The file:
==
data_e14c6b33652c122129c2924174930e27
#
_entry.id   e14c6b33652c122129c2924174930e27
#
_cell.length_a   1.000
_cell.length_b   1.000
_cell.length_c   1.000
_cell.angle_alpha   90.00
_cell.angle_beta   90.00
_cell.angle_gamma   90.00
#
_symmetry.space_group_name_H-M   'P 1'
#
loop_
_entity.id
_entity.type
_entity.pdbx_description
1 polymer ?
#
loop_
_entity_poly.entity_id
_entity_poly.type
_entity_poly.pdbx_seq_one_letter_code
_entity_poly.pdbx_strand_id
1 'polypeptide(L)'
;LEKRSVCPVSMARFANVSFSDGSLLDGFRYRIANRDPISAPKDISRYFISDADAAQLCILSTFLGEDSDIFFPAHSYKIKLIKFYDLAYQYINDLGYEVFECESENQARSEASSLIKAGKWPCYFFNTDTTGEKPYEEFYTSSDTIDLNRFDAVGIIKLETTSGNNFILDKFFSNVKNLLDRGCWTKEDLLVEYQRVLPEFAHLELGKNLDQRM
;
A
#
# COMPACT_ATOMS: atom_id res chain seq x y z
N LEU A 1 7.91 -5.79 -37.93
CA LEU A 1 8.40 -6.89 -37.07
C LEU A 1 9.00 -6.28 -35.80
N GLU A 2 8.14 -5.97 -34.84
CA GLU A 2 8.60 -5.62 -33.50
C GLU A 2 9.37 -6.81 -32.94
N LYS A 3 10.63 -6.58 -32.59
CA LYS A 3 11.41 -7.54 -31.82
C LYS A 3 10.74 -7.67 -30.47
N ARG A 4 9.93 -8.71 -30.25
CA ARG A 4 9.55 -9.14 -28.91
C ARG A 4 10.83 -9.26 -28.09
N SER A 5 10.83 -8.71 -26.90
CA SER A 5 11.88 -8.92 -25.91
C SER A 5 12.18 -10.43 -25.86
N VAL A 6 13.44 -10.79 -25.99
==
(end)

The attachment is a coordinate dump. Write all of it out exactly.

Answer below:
data_e14c6b33652c122129c2924174930e27
#
_entry.id   e14c6b33652c122129c2924174930e27
#
_cell.length_a   1.000
_cell.length_b   1.000
_cell.length_c   1.000
_cell.angle_alpha   90.00
_cell.angle_beta   90.00
_cell.angle_gamma   90.00
#
_symmetry.space_group_name_H-M   'P 1'
#
loop_
_entity.id
_entity.type
_entity.pdbx_description
1 polymer ?
#
loop_
_entity_poly.entity_id
_entity_poly.type
_entity_poly.pdbx_seq_one_letter_code
_entity_poly.pdbx_strand_id
1 'polypeptide(L)'
;LEKRSVCPVSMARFANVSFSDGSLLDGFRYRIANRDPISAPKDISRYFISDADAAQLCILSTFLGEDSDIFFPAHSYKIKLIKFYDLAYQYINDLGYEVFECESENQARSEASSLIKAGKWPCYFFNTDTTGEKPYEEFYTSSDTIDLNRFDAVGIIKLETTSGNNFILDKFFSNVKNLLDRGCWTKEDLLVEYQRVLPEFAHLELGKNLDQRM
;
A
#
# COMPACT_ATOMS: atom_id res chain seq x y z
N LEU A 1 7.91 -5.79 -37.93
CA LEU A 1 8.40 -6.89 -37.07
C LEU A 1 9.00 -6.28 -35.80
N GLU A 2 8.14 -5.97 -34.84
CA GLU A 2 8.60 -5.62 -33.50
C GLU A 2 9.37 -6.81 -32.94
N LYS A 3 10.63 -6.58 -32.59
CA LYS A 3 11.41 -7.54 -31.82
C LYS A 3 10.74 -7.67 -30.47
N ARG A 4 9.93 -8.71 -30.25
CA ARG A 4 9.55 -9.14 -28.91
C ARG A 4 10.83 -9.26 -28.09
N SER A 5 10.83 -8.71 -26.90
CA SER A 5 11.88 -8.92 -25.91
C SER A 5 12.18 -10.43 -25.86
N VAL A 6 13.44 -10.79 -25.99